In 2014, Emily St. John Mandel’s fourth novel, Station Eleven, debuted to much acclaim. In the book, a swine flu pandemic, dubbed the “Georgia Flu,” devastates the world, killing off a majority of the population and turning the world into an empty, apocalyptic place. Station Eleven made plenty of “best of” year-end lists — and now, during the COVID-19 pandemic, readers are eager to read, or reread, it. On the podcast Conversations with Tyler, St. John Mandel commented on the surprising uptick in sales, saying that at first she wondered, “Why would anybody in their right mind want to read Station Eleven during a pandemic?”
But that was before she found herself watching pandemic thriller Contagion (2011). “There’s just such a longing in times of uncertainty to see how it ends,” St. John Mandel says. Of course, this longing has existed for centuries: There’s the myriad end times mythologies and religious texts studied by Eschatologists; the 1826 Mary Shelley novel The Last Man; the Terminator-esque 1921 Czech play R.U.R. (Rossum’s Universal Robots) by Karel Capek; and works of sci-fi greats like Octavia Butler, Isaac Asimov and Philip K. Dick.
These stories are fascinating — even entertaining. But the undeniable pull we feel toward these stories, in the midst of a real-life pandemic and during a time when federal forces are beating down citizens exercising their rights to protest, is profoundly strange. “Narratives that fall under these categories tap into different things,” says Christopher Robichaud, senior lecturer in ethics and public policy at the Harvard Kennedy School of Government. “Movies like Contagion…try to track with reality…[and don’t] just deal with the contagions abstractly, but [insert] people and their struggles and…moral dilemmas.” There’s definitely something to “rubbernecking,” but, clearly, it’s about more than just watching the (fictional) world burn.
Seeing Ourselves in Apocalyptic Stories
In the mid-2000s, both post-apocalyptic and dystopian works became all the rage in literature, with Cormac McCarthy’s bleak novel The Road winning the Pulitzer Prize for Fiction and Suzanne Collins’ Hunger Games trilogy topping bestseller lists worldwide. In The Road, which takes place in a disturbing, near-hopeless post-apocalyptic United States, McCarthy writes, “People were always getting ready for tomorrow. I didn’t believe in that. Tomorrow wasn’t getting ready for them. It didn’t even know they were there.”
For McCarthy’s nameless character, the happenings of the world feel insurmountable at times — there’s no rhyme or reason, no easy path to understanding how things got the way they did. But, still, the characters soldier on. In films and TV shows like Children of Men, The Walking Dead, The Leftovers and Mad Max: Fury Road, this sentiment rings true too. And thanks to video games like Resident Evil, we can take down zombies (and Big Pharma), or, in landmark games like The Last of Us, we can become part of a ragtag, chosen family that’s just barely making it through a world full of violence and desperation.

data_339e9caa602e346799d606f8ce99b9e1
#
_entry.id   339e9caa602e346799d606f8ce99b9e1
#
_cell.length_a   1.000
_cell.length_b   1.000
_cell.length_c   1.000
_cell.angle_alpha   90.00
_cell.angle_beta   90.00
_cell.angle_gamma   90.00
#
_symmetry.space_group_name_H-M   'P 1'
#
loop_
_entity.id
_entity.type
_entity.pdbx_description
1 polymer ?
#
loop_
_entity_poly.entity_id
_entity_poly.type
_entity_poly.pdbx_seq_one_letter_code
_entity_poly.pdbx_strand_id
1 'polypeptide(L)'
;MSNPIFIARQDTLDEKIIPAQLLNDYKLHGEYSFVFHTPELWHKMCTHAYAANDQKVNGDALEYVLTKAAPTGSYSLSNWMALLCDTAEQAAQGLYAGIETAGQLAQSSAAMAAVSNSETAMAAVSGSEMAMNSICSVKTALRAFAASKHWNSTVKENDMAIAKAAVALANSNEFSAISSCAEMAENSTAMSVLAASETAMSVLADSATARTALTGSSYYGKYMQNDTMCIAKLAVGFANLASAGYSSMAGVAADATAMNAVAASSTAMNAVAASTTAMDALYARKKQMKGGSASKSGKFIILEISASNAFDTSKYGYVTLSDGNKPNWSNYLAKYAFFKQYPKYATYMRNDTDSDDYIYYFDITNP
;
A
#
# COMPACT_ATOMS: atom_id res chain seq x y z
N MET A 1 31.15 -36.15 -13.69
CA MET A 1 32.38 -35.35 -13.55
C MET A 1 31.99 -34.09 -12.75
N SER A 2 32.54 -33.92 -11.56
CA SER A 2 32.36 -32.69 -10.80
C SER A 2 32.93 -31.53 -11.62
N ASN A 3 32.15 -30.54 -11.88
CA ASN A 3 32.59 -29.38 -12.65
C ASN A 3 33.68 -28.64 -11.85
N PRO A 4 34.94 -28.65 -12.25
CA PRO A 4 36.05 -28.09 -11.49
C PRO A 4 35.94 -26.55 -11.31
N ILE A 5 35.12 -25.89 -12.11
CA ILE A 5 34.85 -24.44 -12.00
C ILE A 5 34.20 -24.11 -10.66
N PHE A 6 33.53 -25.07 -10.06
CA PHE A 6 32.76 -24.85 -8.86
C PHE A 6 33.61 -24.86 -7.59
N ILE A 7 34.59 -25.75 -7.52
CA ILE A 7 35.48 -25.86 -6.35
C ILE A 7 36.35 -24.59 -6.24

That is, the apocalypse, something big and bombastic and universally devastating, amplifies a character’s personal struggles and tragedy. If they can overcome, or at least keep surviving, then there’s hope. More often than not, a character’s personal trauma feels weightier than the mess that is the world at large. Sure, the protagonists can’t undo the broken world, but they can take some modicum of control over their own lives — and that’s something to be celebrated.
From “Contagion” to COVID-19: We’re Controlling the Narrative
In The Leftovers, the inciting incident is a global cataclysm known as “The Sudden Departure,” in which 140 million people disappear without a trace, leaving those who remain behind to deal with the aftermath. No one knows why it happened — why some people were taken and others were left behind. No matter their medium, these works all have something in common: They’re about survivors — survivors who find hope even in the bleakest of moments.
Sure, it sounds both obvious and trite, but, like with anything, seeing a possibility reflected back at you, as a reader or viewer, can do wonders when it comes to grounding yourself. When Contagion opens with the sounds of Gwenyth Paltrow’s character coughing, all seems fairly innocuous (well, besides the fact that the film is called Contagion, but I digress). And then, the next moment, things have reached a point of no return. Like a switch being flipped. Businesses are shuttered, folks are being told to stay home and the stock market is crashing.
It may seem scarily close to how the first few weeks of the COVID-19 pandemic played out — and how it’s continuing to play out in the U.S. — but watching characters go through the motions, be it making the mistakes we’ve made or overcoming obstacles that are yet to come, feels satisfying. Unlike real life, there’s that element of control. When everything else is spinning, we can situate ourselves in a two-hour movie and know it’s just that. We can see our greatest fears and hopes mapped onto these narratives and, in seeing them, we might feel less alone in the struggle.
If Joel and Ellie from The Last of Us can save each other’s skins and work toward finding a cure, then maybe we can too; if Katniss Everdeen can overthrow a corrupt system, then maybe we can too; and if The Leftovers‘ protagonist, Kevin Garvey, can stop wondering what happened to the disappeared — and why they were taken — and focus on why he’s the one left behind, then maybe we can find purpose and motivation, too. In The Road, McCarthy writes a scene in which a son asks his father, “What’s the bravest thing you ever did?” to which the nameless man replies, “Getting up this morning.” Some days, that’s the only feeling, and, even if it sounds bleak, there’s strength in taking those small, controllable steps.